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Author Topic: Your Merrill is on a tripod, you carefully compose the image, focus, & then . .  (Read 1035 times)
rogerxnz
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« on: July 29, 2013, 06:33:36 AM »
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. . . you press the shutter button with your bloody great finger and ruin everything!

Now there could be the perfect solution—a cable release adapter so you can take photos with no vibration and no delay!

Take photos the way Ansel Adams and all the great masters did.

Please note that, in the attached photo, the [PRESS] button end of the cable release is just resting against the cable release adapter and you move and hold it to suit your way of working.

The adapter clips on over the wheel around the shutter release in seconds and can be removed equally quickly. It does leave a few scuff marks on the top plate of the camera.

I used to make similar adapters for the Canon G1 and I cannot decide whether to set up for the Merrill's or not.

Let me know if you want one and what you consider a fair price. They are handmade (about an hour for each) because I do not think there will be enough demand to set up for mass production.

I am interested in your feedback.
Roger
« Last Edit: July 30, 2013, 05:03:26 AM by rogerxnz » Logged

Roger Hayman
Wellington, New Zealand
snoleoprd
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« Reply #1 on: July 29, 2013, 11:05:44 AM »
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Interesting fix and clever, since I do not own one of these cameras, is there no self-timer? A lot of times I will use the self timer to allow time for the tripod and vibrations to go away before exposing the image. Just a thought and I probably missing something obvious with those cameras.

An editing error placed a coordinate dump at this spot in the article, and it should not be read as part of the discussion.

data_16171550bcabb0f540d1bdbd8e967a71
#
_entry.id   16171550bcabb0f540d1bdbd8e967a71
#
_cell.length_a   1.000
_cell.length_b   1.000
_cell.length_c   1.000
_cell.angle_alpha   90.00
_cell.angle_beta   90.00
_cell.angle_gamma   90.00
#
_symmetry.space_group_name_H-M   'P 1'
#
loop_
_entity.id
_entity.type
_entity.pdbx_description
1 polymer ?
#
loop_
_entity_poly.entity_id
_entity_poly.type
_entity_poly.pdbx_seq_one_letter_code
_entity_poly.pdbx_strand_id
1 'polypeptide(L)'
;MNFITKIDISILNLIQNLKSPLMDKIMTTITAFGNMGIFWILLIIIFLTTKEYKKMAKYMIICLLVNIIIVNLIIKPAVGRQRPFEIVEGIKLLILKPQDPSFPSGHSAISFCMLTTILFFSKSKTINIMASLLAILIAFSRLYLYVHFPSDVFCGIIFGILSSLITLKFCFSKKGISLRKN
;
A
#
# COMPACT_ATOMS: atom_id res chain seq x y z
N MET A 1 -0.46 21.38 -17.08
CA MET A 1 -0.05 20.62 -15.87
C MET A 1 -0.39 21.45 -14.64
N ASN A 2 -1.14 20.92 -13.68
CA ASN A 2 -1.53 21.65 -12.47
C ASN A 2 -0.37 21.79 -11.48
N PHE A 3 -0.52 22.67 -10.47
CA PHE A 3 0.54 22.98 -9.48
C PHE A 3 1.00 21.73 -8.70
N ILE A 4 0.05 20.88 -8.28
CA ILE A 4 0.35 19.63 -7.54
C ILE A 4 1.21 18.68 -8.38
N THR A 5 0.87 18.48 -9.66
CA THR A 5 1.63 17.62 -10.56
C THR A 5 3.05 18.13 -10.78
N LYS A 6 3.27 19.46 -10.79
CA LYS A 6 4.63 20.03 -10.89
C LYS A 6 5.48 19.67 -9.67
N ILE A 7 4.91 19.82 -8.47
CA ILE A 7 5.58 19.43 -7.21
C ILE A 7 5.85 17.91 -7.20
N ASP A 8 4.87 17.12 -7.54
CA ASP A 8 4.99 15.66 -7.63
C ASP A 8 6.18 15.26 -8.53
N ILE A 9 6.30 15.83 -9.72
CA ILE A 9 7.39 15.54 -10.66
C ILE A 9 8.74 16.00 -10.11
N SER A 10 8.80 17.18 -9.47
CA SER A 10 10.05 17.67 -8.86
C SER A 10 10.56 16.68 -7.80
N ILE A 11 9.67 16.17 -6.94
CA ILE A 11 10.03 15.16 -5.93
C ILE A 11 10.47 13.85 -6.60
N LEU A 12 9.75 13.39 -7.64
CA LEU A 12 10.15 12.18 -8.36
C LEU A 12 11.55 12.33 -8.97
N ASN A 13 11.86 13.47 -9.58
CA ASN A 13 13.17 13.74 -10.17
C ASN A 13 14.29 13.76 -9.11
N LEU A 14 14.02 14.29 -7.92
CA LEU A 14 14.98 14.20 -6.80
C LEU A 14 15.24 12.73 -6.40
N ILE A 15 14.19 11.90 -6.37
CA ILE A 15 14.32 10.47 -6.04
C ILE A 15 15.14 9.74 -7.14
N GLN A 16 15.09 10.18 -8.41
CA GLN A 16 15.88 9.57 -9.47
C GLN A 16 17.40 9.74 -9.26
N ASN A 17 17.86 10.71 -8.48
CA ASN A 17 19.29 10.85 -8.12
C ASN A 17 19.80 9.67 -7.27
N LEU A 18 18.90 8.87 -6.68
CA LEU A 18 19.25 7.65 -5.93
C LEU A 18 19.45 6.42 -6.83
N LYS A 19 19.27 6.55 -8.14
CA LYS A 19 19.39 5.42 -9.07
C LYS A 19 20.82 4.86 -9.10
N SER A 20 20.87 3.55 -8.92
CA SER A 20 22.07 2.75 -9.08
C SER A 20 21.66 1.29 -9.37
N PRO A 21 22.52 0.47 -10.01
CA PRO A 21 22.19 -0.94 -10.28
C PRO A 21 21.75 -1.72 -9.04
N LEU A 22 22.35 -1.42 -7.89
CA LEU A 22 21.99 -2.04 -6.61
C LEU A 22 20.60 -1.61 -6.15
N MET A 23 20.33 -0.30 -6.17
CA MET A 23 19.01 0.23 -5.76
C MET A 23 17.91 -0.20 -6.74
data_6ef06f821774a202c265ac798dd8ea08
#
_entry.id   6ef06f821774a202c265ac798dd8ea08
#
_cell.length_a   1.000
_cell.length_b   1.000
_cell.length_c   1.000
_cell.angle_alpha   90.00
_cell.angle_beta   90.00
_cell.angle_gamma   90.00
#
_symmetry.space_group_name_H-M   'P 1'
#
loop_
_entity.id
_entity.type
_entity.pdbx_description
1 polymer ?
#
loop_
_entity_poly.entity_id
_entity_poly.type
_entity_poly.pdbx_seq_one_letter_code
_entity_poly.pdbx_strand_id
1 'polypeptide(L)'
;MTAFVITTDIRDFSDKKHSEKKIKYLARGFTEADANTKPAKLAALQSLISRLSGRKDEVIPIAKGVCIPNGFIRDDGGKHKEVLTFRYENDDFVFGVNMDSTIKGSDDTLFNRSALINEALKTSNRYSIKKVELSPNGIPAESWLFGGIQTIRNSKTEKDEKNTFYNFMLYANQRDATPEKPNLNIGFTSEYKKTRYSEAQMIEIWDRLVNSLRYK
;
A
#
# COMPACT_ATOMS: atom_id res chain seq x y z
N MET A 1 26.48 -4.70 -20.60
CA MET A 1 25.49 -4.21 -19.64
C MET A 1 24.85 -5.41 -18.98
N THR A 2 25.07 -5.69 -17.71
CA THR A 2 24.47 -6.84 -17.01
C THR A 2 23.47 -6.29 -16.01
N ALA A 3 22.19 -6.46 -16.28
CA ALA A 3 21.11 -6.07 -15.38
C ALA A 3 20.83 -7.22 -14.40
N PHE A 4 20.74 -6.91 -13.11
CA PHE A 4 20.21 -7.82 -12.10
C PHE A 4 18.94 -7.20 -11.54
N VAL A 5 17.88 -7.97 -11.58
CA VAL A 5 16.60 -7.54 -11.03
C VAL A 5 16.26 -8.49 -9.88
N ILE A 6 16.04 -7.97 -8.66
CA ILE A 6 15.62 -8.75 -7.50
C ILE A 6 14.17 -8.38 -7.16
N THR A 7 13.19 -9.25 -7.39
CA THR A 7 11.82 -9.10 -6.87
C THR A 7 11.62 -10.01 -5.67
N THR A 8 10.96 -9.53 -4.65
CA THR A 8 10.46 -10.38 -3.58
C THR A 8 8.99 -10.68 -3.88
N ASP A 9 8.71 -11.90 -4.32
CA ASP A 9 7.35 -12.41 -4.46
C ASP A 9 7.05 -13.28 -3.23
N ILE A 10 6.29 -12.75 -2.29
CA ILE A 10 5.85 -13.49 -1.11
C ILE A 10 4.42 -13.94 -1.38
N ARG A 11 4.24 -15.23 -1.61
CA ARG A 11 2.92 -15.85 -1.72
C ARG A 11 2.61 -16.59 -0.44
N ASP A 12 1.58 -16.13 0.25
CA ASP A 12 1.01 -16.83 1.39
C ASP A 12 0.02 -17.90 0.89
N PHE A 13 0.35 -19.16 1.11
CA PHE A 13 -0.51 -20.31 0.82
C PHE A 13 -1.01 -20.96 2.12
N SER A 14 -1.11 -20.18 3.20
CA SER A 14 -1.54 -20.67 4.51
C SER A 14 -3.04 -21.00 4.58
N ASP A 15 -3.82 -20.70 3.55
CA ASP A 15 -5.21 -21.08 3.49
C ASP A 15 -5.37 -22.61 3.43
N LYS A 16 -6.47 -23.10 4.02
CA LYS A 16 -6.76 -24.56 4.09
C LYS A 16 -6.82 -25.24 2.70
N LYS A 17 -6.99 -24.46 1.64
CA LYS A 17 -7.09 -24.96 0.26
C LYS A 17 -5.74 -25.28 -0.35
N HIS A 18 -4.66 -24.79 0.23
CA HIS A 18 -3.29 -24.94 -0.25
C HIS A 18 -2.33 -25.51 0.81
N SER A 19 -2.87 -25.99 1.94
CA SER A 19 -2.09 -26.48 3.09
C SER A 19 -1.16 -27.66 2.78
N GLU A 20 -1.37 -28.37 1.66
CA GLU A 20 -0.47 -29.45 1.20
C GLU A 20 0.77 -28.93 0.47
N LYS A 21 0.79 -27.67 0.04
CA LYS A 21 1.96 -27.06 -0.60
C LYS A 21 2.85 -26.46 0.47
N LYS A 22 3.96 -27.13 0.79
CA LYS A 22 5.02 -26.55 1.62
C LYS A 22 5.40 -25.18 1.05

Alan
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Alan Smallbone
Orange County, CA
NancyP
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« Reply #2 on: July 29, 2013, 12:35:20 PM »
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I use the self-timer (10 sec).
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rogerxnz
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« Reply #3 on: July 30, 2013, 05:00:48 AM »
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Self-timing is great for static shots (if you have the time to wait for the camera to fire) but many shots have moving objects, such as clouds, waves and people.

If you want to capture such images at a particular moment, such as, when the light comes through a gap in the clouds to light up a feature in the landscape, self-timing, even for 2 seconds, may mean you miss the moment.

With a cable release, you could take two shots in even just a 2-second delay.

Horses for courses!
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Roger Hayman
Wellington, New Zealand
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